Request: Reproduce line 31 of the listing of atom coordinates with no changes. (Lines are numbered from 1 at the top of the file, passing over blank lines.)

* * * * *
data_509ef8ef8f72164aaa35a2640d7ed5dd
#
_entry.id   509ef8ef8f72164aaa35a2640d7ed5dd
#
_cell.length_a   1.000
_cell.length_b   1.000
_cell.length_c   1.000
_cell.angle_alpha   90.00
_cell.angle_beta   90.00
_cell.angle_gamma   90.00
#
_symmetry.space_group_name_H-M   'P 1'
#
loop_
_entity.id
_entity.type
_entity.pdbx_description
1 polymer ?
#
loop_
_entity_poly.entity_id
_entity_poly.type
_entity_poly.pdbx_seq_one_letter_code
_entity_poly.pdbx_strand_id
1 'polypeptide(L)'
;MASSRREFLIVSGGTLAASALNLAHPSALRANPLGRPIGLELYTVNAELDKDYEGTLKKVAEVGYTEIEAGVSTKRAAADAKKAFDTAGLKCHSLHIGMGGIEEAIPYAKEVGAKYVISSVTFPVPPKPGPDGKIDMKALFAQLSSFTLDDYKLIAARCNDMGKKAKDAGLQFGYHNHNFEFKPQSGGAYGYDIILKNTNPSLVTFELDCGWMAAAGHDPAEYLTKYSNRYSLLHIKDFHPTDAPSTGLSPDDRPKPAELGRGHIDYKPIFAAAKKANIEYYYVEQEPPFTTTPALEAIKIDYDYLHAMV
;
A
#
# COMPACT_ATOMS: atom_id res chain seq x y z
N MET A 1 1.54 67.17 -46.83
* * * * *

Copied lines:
N MET A 1 1.54 67.17 -46.83